THE MARKETING DIRECTOR of American Apparel, Ryan Holiday, is to speak at a digital marketing conference in Ireland next month.
Only 26, Holiday is known for controversial but effective marketing campaigns and came to particular notice with his 2012 book Trust Me, I’m Lying (Confessions of a Media Manipulator), which purported to explain how to exploit online sources to get publicity for a brand or cause.
To this end, he managed to pull off a number of pranks on media by posing as an expert for stories, getting himself into news pieces in the New York Times, on ABC and MSNBC, to name a few high-profile.
Now he manages marketing campaigns – most notably for American Apparel, with whom he has been director of marketing for the past five years.
While American Apparel has attracted controversy for some of its publicity campaigns,recent ones including the Sochi equality campaign (seen above in picture), the hiring of a 62-year-old woman to model their underwear and using mannequins with pubic hair have drawn praise for challenging fashion norms.
Holiday is to appear as a speaker at the DMX Dublin digital marketing conference, organised by the Marketing Institute of Ireland, on 12 March next.
Ryan Holiday Image: DMX Dublin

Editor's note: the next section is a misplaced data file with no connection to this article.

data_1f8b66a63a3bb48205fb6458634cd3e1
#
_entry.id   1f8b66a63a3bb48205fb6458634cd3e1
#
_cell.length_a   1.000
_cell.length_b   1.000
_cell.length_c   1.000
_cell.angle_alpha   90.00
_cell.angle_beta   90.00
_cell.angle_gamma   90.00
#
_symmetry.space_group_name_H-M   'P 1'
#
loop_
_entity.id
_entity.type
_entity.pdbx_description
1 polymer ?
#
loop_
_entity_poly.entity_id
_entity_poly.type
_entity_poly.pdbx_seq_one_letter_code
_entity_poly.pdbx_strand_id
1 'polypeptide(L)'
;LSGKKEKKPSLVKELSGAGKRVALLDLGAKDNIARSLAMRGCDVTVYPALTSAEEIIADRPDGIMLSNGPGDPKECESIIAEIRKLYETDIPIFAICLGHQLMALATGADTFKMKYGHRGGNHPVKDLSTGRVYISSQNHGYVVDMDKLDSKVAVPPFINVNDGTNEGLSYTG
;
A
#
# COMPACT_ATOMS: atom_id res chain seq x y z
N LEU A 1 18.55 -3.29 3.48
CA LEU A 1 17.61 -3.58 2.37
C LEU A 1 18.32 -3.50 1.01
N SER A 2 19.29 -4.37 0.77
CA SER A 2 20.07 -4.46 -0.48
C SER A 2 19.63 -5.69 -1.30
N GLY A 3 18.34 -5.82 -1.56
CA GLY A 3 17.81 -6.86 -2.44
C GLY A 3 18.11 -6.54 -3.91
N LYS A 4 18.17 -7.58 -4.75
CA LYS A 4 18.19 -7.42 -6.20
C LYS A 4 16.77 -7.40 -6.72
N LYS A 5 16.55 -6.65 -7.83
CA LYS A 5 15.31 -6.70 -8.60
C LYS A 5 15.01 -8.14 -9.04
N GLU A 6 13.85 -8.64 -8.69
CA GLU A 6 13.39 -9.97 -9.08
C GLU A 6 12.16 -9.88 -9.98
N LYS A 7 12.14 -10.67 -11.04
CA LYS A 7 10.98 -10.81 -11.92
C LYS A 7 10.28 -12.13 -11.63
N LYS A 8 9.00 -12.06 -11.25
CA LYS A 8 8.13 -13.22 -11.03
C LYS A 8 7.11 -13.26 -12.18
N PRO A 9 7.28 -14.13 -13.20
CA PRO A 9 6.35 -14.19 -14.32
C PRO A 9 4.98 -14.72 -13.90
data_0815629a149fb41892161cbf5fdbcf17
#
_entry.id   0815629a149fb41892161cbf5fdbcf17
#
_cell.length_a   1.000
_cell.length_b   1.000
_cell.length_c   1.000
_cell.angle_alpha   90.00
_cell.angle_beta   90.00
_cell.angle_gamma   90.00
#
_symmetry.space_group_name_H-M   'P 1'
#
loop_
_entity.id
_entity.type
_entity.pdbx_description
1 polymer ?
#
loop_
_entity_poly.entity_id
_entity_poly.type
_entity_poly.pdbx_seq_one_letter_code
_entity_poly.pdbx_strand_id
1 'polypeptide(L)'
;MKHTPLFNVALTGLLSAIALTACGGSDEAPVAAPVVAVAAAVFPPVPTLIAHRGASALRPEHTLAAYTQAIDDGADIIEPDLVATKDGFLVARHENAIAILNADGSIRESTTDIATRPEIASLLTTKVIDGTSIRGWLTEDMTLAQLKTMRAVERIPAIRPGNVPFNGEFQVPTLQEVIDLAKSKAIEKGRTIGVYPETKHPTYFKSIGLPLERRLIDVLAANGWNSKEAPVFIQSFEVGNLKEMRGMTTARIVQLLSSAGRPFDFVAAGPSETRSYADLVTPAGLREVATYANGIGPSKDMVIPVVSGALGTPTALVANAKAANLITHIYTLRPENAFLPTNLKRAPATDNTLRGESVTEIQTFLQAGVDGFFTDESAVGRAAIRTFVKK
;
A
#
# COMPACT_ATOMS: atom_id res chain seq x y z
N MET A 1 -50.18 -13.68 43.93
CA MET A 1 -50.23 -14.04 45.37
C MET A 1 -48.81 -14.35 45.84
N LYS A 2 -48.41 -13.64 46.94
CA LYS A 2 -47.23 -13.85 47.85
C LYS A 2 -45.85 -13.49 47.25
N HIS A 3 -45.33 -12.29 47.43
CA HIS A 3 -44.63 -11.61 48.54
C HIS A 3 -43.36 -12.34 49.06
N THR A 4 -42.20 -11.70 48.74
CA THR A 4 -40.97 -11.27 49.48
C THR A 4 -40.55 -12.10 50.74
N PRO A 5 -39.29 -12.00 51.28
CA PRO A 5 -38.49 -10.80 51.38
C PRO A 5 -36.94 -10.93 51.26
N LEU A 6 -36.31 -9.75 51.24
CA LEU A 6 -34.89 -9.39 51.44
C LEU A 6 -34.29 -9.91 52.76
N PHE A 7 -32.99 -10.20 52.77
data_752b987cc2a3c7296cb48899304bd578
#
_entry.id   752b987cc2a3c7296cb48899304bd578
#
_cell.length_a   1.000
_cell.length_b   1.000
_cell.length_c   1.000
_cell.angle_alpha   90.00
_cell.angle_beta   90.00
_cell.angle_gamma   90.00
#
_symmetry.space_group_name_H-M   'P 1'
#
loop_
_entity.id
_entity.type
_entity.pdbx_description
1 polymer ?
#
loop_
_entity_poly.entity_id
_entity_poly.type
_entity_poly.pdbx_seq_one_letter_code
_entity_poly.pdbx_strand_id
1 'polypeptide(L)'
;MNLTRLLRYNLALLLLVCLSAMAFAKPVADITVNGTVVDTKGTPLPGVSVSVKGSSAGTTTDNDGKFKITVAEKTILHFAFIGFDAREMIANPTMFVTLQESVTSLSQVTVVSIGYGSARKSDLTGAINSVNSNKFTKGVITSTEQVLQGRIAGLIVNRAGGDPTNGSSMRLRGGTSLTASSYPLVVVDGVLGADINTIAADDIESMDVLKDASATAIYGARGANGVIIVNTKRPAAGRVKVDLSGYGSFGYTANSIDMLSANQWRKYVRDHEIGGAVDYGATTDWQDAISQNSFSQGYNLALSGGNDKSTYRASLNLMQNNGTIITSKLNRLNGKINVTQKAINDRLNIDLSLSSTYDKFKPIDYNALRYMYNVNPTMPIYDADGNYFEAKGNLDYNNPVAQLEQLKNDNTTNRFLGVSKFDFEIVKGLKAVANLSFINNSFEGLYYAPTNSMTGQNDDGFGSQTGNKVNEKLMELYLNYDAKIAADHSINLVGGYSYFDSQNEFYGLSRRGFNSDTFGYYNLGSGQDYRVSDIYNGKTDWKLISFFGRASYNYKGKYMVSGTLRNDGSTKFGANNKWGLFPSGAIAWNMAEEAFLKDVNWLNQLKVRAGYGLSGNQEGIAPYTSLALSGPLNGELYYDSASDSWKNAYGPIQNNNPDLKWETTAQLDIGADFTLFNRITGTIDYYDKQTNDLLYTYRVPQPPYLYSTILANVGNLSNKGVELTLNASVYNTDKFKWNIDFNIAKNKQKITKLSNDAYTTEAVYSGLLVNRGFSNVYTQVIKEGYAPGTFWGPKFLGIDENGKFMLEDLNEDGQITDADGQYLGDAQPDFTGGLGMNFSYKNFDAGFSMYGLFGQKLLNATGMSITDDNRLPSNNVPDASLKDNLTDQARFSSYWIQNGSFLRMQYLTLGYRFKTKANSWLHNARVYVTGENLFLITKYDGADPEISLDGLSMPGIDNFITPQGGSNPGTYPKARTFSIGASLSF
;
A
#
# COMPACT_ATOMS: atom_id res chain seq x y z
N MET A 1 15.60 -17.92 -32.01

If you’re wondering how a 26-year-old master marketer manages to read seven books, come up with viral campaigns for American Apparel and other brands, write a draft of his next book and still have a life - all in one week – his ‘This Is How I Work’ interview on Lifehacker is worth a view.
Personally, I’ve found that doing more than one thing career-wise makes you not only more productive but better at what you do. Writing makes me a better marketer, marketing kicks up all sorts of ideas for stuff to write about. Working with clients helps me at American Apparel, the unique problems I’ve dealt with at American Apparel helped me with other jobs and projects I worked on.
I’m somewhat amazed at people who can fully dedicate themselves to only one skill or field. I think I have too much energy or too little patience.
We’re exhausted just reading it.